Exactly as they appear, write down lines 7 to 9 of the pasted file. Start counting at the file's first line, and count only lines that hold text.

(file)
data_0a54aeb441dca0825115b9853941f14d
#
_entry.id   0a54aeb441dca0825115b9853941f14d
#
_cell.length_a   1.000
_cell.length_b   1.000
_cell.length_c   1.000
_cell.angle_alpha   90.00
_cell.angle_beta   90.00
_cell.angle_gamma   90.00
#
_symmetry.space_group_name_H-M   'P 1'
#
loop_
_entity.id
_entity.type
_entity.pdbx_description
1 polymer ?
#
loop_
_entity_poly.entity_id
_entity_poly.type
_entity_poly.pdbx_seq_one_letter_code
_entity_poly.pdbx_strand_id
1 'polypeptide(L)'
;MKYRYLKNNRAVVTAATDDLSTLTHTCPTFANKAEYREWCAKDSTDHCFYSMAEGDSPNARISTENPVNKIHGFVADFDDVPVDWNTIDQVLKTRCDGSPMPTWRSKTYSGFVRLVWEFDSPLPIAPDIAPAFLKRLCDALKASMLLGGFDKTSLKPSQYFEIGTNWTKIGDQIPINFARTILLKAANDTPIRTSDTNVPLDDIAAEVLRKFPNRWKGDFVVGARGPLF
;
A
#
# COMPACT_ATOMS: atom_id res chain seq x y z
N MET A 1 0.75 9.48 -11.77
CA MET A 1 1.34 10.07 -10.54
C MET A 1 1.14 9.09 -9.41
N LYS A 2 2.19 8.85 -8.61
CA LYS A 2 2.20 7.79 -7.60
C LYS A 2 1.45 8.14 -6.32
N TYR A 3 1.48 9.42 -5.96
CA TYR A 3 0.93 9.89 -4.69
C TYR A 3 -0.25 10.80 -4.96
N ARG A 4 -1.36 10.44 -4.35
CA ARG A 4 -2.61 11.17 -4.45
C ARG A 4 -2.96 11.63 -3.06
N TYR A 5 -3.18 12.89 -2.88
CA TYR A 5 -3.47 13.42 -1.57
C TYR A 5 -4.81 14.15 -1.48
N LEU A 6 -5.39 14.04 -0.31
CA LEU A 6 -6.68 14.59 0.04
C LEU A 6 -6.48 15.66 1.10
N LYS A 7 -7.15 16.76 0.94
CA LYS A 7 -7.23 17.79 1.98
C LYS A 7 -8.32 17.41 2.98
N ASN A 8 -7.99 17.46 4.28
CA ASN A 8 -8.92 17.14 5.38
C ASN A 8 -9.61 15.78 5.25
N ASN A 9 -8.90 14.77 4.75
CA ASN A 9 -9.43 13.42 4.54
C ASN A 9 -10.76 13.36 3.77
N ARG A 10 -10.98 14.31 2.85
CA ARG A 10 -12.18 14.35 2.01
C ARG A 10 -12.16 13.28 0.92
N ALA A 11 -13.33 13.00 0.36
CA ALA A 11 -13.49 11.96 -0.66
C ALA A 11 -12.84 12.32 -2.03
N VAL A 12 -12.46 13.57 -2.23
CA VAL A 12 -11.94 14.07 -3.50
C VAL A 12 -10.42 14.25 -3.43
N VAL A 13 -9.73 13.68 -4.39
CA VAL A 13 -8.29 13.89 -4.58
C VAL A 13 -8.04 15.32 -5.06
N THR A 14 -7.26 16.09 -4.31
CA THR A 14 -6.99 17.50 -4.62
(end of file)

_cell.length_c   1.000
_cell.angle_alpha   90.00
_cell.angle_beta   90.00